- My portfolio’s starting balance (on 1/1/2014): $1,000,000.00
- My portfolio’s current balance (on 5/16/2014): $1,060,205.09
- My portfolio’s return to date: 6.02%
- The S&P 500’s return to date: 2.82%
(**More measures of risk-adjusted performance will be added shortly**)
I maintain an Excel spreadsheet, which tracks my portfolio’s positions in every way imaginable, and I update this spreadsheet every weekend. I’M WILLING TO SEND THE ENTIRE EXCEL DOCUMENT VIA EMAIL TO ANYONE WHO ASKS FOR IT, and it will help people know exactly what companies and sectors I have invested in. It also provides the “guidelines” that I structure my portfolio upon.
Also, I add a “snapshot” of my portfolio each week, and these snapshots can be found under the “Portfolio” tab on this website. The snapshots of my portfolio include information such as; what industry each company is in, the date on which I opened the position, the position’s percentage of my portfolio (“weight”), each stock’s return for the week, and the current PNL for each position (in %).
The most recent week’s snapshot can be found below:
One of the goals of my Newsletter is to provide as much transparency with my simulated portfolio holdings as possible, which I hope will encourage my readers to ask questions about the positions I hold – and to make the management of my simulated portfolio as realistic as possible. To that end, below you will find a list of my five best and worst performers over the past five weeks.
My Five Best Performers For Past Five Weeks:
- Questcor Pharmaceuticals Inc. (QCOR) => +18.52%
- Gilead Sciences Inc. (GILD) => +15.63%
- T-Mobile US Inc. (TMUS) => +11.71%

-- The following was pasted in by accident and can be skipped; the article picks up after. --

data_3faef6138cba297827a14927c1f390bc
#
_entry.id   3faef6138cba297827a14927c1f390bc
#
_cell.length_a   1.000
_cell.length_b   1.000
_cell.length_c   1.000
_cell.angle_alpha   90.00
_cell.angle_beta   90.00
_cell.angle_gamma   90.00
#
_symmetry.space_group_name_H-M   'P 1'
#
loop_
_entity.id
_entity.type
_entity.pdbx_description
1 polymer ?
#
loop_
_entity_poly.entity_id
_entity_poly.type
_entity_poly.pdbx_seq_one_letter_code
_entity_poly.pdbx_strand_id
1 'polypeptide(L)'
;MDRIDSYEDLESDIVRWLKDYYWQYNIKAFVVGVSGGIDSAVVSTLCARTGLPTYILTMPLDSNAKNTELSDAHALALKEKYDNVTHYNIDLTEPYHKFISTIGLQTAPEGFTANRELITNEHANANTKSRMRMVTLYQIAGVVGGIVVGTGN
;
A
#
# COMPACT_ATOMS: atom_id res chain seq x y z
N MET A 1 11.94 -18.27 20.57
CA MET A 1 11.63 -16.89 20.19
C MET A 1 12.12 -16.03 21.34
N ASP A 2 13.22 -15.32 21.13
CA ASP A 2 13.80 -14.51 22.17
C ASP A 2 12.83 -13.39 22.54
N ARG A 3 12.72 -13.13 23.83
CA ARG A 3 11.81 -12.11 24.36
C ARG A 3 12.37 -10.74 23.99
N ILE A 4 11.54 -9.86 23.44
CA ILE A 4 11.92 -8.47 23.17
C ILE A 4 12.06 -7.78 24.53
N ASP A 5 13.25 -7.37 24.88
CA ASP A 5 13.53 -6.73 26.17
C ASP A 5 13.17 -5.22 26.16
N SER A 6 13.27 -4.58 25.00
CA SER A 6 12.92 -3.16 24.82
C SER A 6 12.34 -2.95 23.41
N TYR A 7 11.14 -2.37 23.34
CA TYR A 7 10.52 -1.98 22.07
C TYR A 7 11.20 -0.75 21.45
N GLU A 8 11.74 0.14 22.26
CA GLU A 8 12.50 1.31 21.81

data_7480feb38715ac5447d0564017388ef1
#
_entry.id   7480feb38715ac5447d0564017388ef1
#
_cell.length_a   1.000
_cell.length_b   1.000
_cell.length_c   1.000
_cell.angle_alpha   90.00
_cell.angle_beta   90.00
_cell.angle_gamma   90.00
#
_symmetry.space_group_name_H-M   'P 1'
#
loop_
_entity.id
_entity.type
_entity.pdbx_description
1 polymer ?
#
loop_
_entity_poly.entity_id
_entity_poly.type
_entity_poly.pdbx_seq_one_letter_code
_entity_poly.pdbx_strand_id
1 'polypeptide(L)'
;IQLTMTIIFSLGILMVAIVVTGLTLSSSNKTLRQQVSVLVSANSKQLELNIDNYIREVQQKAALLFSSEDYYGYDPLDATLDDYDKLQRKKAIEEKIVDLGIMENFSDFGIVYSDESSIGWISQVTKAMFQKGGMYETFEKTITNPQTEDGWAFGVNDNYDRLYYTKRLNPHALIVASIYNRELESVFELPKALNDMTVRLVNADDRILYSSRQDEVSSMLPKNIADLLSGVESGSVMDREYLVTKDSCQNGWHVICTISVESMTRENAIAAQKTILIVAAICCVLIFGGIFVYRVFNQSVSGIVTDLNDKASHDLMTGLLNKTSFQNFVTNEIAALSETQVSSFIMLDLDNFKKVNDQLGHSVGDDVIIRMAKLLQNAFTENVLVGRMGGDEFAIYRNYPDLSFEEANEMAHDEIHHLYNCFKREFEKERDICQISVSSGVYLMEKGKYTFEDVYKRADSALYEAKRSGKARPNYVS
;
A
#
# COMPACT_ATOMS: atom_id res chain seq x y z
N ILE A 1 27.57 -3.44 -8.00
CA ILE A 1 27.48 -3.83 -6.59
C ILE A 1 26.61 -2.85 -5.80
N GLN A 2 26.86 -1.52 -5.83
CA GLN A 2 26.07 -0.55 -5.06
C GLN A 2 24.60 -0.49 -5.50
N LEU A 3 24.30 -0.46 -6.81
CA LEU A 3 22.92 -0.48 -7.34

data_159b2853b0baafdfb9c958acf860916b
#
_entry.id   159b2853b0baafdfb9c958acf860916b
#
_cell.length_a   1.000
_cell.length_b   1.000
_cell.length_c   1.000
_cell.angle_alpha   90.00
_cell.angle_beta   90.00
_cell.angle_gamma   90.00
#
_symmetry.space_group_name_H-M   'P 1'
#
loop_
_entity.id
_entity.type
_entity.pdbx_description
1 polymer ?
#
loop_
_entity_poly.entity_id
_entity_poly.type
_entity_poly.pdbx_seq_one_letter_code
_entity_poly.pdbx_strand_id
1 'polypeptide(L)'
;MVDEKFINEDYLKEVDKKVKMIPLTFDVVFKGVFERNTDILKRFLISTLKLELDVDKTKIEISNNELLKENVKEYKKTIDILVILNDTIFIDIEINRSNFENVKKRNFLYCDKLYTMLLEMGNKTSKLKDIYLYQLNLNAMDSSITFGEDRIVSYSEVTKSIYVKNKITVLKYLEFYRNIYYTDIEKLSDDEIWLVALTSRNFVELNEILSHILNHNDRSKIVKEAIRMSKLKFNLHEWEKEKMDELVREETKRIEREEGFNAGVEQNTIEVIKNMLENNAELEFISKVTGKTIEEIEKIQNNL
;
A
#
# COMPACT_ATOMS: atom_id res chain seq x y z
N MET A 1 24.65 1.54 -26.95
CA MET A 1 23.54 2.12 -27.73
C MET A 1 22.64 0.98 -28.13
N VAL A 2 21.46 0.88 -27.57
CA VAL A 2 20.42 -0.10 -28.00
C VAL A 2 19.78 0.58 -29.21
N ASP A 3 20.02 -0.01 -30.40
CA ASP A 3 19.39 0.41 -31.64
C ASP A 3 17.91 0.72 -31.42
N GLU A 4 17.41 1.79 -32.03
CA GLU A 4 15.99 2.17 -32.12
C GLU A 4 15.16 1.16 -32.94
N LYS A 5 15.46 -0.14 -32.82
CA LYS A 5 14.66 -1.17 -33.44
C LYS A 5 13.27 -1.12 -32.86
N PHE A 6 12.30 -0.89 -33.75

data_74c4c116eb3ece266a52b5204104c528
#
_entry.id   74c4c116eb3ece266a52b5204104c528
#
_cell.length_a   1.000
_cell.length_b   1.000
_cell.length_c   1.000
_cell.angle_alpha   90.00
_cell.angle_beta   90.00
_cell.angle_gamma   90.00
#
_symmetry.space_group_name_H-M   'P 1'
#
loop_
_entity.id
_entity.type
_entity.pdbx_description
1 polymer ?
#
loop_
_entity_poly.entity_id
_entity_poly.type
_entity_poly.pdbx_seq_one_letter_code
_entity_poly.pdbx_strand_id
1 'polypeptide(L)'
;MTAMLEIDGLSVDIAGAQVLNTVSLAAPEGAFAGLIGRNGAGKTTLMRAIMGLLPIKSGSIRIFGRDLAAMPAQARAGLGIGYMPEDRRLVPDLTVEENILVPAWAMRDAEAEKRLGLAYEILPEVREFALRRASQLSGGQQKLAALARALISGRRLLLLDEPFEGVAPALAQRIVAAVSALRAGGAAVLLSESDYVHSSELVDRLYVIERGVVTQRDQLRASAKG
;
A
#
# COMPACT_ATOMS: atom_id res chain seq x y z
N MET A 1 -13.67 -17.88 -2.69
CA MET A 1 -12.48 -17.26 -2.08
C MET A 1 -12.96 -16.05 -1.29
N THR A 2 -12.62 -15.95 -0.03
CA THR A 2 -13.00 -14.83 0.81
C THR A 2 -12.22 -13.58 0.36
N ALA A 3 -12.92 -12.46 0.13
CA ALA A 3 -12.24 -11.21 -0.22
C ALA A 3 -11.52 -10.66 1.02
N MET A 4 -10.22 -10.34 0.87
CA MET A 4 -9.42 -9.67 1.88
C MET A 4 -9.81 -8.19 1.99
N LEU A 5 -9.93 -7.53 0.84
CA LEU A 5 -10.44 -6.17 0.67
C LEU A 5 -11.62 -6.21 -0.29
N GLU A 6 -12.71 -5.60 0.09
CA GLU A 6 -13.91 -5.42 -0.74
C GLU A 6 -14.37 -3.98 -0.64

- Life Time Fitness Inc. (LTM) => +10.18%
- Smith & Wesson Holding Corp. (SWHC) => +8.24%
My Five Worst Performers For Past Five Weeks:
- Whole Foods Market Inc. (WFM) => -21.50%
- Vale SA ADR (VALE) => -6.52%
- Iamgold Corp (IAG) => -4.36%
- Bed Bath & Beyond Inc. (BBBY) => -3.67%
- Novo Nordisk A/S ADR (NVO) => -2.79%
(**I only included stocks that I have owned for more than five weeks, and some stocks I bought more recently have had worse returns than the ones listed above**)
The returns of my worst performers did not affect my portfolio very much because they are some of the smallest positions in my portfolio (by weight).
Market Update (major events, news stories, economic data reports):
(APRIL 21 - MAY 23)
Given the many important news stories in the past five weeks, I will focus on those events with the greatest impact on financial markets. As always, I will be using publicly released information from reputable sources, and (as always) the links to all the articles I reference can be found by clicking the word "link" in the parenthesis after the quote. This Market Update will contain a lot of in-depth write-ups on things such as; long-term U.S. bonds, the Volatility Index (VIX), the Russell 2000 Small Cap Index, and many comparisons against the S&P 500 and historical numbers.
All of these major events, which are largely going on behind the scenes in financial markets, are closely intertwined. I hope this becomes apparent to all of you after reading this Market Update, because investors should never discount the fact that a catalyst in one area of financial markets could spark a chain reaction.
Small Cap Stocks In Correction Territory As The S&P 500 Reaches New Highs: